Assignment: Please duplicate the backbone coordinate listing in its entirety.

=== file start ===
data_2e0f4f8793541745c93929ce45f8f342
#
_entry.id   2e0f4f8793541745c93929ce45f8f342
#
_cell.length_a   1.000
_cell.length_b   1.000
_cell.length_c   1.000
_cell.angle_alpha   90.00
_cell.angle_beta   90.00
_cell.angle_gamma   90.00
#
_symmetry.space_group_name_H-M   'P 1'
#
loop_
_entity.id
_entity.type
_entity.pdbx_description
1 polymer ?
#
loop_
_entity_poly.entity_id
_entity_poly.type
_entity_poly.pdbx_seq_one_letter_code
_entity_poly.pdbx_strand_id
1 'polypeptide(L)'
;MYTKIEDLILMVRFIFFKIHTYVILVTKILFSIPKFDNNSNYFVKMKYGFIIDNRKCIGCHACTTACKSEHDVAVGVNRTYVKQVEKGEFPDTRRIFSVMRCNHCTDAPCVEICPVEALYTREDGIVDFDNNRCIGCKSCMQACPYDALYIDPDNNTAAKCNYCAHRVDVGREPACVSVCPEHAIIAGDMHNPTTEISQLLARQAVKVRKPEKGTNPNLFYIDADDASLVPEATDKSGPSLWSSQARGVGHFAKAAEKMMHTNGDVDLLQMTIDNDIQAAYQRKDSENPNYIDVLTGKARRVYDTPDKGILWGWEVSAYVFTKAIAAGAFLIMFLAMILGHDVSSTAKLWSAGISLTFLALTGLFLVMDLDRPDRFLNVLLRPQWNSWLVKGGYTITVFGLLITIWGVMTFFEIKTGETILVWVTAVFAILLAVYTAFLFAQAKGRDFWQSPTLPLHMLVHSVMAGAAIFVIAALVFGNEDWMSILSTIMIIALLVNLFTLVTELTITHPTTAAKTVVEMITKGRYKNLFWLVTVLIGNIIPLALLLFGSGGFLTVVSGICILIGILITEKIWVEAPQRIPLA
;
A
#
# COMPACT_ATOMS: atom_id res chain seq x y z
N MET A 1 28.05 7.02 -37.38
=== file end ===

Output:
data_2e0f4f8793541745c93929ce45f8f342
#
_entry.id   2e0f4f8793541745c93929ce45f8f342
#
_cell.length_a   1.000
_cell.length_b   1.000
_cell.length_c   1.000
_cell.angle_alpha   90.00
_cell.angle_beta   90.00
_cell.angle_gamma   90.00
#
_symmetry.space_group_name_H-M   'P 1'
#
loop_
_entity.id
_entity.type
_entity.pdbx_description
1 polymer ?
#
loop_
_entity_poly.entity_id
_entity_poly.type
_entity_poly.pdbx_seq_one_letter_code
_entity_poly.pdbx_strand_id
1 'polypeptide(L)'
;MYTKIEDLILMVRFIFFKIHTYVILVTKILFSIPKFDNNSNYFVKMKYGFIIDNRKCIGCHACTTACKSEHDVAVGVNRTYVKQVEKGEFPDTRRIFSVMRCNHCTDAPCVEICPVEALYTREDGIVDFDNNRCIGCKSCMQACPYDALYIDPDNNTAAKCNYCAHRVDVGREPACVSVCPEHAIIAGDMHNPTTEISQLLARQAVKVRKPEKGTNPNLFYIDADDASLVPEATDKSGPSLWSSQARGVGHFAKAAEKMMHTNGDVDLLQMTIDNDIQAAYQRKDSENPNYIDVLTGKARRVYDTPDKGILWGWEVSAYVFTKAIAAGAFLIMFLAMILGHDVSSTAKLWSAGISLTFLALTGLFLVMDLDRPDRFLNVLLRPQWNSWLVKGGYTITVFGLLITIWGVMTFFEIKTGETILVWVTAVFAILLAVYTAFLFAQAKGRDFWQSPTLPLHMLVHSVMAGAAIFVIAALVFGNEDWMSILSTIMIIALLVNLFTLVTELTITHPTTAAKTVVEMITKGRYKNLFWLVTVLIGNIIPLALLLFGSGGFLTVVSGICILIGILITEKIWVEAPQRIPLA
;
A
#
# COMPACT_ATOMS: atom_id res chain seq x y z
N MET A 1 28.05 7.02 -37.38